Chris Richardson, from Deloitte Access Economics, has told ABC TV’s 7.30 program the Senate plan to block cuts and new fees from the Abbott Government’s first budget will cost $300 billion over the next decade.
“Essentially, the Senate is not just blocking the budget for the next handful of years, but blocking the budget for the next decade,” he told 7.30.
“And it says deficits as far as the eye can see unless there is some breakthrough in political processes.
“Across the next 10 years, and when you add in the interest bill as well, you’re talking about $300 billion that the Senate is implying it will impose.”
“I’m not clear you’d be calling them the Greens at the moment. They sound a bit more like the Australian Motorists Party in terms of their response.”
Mr Richardson says the budget situation has “gone backwards” already.
“The budget is in a lot of trouble,” he said.
“What’s happening in the Senate right now is bigger than people realise. The budget was big news with the savings it was making.
“In fact, the Senate looks like it’s blocking enough things that the savings the Government was going to make across the four years, they’ve completely disappeared, and more.”
In its May 13 budget, the Government announced billions of dollars in cuts, including to family tax benefits, health and education, and a $7 fee on GP visits.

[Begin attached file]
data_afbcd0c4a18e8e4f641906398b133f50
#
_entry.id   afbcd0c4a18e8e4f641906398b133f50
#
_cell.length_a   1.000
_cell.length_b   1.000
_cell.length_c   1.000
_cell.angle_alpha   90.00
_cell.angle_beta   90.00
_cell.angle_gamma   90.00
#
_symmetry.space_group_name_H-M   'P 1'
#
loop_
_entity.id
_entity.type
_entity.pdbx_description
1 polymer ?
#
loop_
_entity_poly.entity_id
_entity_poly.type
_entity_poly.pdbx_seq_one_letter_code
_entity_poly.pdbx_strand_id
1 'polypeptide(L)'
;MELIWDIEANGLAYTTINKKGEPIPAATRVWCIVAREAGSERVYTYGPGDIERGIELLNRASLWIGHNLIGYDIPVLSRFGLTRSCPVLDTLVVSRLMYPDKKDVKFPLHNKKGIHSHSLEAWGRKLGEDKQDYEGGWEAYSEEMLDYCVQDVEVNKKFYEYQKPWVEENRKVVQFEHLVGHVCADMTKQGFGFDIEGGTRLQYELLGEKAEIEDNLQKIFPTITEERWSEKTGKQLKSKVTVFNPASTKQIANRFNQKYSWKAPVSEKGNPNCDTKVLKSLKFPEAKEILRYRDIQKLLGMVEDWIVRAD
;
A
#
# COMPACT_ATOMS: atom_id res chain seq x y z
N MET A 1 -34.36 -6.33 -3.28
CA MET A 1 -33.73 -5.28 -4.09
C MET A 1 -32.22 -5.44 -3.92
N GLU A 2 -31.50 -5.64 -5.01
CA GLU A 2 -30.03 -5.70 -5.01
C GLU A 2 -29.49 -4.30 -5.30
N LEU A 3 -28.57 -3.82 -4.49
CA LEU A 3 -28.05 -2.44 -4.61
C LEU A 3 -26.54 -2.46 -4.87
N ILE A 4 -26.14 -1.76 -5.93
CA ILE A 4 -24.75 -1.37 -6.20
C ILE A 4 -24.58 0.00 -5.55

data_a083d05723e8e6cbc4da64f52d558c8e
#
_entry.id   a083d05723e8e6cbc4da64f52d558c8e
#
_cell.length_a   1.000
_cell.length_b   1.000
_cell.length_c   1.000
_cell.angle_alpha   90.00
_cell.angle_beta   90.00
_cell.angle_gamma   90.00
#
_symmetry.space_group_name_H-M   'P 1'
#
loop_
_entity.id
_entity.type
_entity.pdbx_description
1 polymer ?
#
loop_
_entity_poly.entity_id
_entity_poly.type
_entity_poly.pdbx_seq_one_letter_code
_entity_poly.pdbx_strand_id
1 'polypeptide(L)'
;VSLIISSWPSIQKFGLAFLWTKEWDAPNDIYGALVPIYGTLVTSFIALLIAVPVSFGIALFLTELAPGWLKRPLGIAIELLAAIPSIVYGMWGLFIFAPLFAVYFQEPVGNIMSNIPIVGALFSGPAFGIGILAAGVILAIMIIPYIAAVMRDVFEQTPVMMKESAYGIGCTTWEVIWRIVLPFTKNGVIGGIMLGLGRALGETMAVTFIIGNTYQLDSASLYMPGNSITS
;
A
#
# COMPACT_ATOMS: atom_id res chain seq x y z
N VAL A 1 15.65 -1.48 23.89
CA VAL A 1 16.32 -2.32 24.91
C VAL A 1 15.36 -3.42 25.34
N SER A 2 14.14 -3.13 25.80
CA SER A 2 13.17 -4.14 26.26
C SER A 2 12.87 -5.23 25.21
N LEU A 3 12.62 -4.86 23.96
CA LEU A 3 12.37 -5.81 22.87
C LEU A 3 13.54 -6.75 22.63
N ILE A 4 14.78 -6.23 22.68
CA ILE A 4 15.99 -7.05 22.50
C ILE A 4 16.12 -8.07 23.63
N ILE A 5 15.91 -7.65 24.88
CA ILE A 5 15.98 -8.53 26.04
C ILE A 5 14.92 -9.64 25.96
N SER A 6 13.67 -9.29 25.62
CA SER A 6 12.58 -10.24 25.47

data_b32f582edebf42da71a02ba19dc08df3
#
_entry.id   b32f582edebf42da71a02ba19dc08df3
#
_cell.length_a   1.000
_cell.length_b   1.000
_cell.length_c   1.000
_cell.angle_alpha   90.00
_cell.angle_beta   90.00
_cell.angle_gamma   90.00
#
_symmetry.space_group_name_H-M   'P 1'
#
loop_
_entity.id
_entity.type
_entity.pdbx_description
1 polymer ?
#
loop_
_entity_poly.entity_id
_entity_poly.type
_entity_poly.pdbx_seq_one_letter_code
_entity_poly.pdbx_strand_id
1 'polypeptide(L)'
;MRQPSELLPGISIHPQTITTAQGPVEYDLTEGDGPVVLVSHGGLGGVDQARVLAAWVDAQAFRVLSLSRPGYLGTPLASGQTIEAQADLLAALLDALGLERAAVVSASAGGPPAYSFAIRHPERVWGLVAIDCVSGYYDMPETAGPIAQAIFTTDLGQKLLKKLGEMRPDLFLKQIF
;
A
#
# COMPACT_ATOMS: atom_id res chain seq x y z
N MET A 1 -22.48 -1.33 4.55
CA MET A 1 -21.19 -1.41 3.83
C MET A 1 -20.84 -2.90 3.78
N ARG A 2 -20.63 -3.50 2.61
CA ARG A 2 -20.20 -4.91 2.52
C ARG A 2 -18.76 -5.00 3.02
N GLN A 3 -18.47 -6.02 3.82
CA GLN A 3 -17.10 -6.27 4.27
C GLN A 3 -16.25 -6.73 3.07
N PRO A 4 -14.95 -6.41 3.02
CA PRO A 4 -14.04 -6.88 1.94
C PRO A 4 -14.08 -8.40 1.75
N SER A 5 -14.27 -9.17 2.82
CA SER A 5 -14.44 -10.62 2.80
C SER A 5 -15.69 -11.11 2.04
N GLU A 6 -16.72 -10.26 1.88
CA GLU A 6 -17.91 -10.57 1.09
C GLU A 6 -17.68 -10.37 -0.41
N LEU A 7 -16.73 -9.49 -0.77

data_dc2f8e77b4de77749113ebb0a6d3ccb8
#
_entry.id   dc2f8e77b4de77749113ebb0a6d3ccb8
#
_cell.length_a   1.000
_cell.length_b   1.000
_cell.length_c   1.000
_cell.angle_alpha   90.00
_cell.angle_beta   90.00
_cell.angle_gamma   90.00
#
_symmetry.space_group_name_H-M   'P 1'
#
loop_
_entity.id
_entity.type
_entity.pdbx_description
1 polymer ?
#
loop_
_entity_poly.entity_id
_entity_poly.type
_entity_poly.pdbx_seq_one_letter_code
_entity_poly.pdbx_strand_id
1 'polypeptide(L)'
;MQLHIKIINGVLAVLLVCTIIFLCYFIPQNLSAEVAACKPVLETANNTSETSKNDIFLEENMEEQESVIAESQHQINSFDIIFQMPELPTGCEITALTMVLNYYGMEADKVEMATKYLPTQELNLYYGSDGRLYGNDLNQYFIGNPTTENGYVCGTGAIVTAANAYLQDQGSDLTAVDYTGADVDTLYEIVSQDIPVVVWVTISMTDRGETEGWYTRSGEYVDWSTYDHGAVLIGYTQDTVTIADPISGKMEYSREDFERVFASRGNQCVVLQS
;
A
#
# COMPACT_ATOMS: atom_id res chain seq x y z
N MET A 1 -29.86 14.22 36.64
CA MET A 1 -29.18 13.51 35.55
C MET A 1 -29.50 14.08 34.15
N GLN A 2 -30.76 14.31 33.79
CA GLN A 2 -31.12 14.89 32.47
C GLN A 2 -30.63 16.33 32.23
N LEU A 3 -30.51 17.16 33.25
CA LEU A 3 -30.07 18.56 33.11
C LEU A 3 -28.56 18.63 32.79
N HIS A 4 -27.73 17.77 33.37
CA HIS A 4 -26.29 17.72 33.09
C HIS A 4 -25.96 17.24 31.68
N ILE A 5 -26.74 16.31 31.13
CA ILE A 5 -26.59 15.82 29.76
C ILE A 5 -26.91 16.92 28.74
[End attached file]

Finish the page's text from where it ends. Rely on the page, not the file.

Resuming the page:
Many of the measures are facing defeat in the Senate, with Labor, the Greens and the Palmer United Party saying they will oppose them.
One of the most significant budget measures was the reinstatement of a biannual increase to the fuel excise, which would have added $2.2 billion over four years to the Government’s coffers.
But that measure has been killed off by the withdrawal of any support from the Greens, who judged it was pointless to negotiate with the Government.
Mr Richardson says that decision “surprised” him.
“I’m not clear you’d be calling them the Greens at the moment,” he said.
“They sound a bit more like the Australian Motorists Party in terms of their response.”
Hockey warns of more cuts if budget negotiation fails
Earlier today, Treasurer Joe Hockey warned he is prepared to bypass Parliament and force through new spending cuts if Labor and the Greens do not come to the table on budget saving measures.
“I say to the Labor Party and to the Greens – if your instinct is to say ‘no’ immediately and to stick with that, you are dealing yourself out of having influence on public policy,” he told ABC radio’s AM program.
“Because if the immediate reaction is ‘no’, with no opportunity [for] open discussions in relation to matters, then there are other alternatives that we can take.
“We are open to discussions – as any reasonable Government would be – but we are not going to step away from the fact that the budget needs to be repaired.”
Labor says it is willing to negotiate with the Government, but points out that the Treasurer and Finance Minister have both previously ruled out making changes.
“Today he’s talking about alternatives, [but] we’ve been told there’s no alternatives,” shadow treasurer Chris Bowen told Radio National.
“So if the Treasurer wants to put up alternatives, let’s get rid of the bluff and bluster and the beating of the chest with which he specialises, and get down and tell us what the alternatives are.”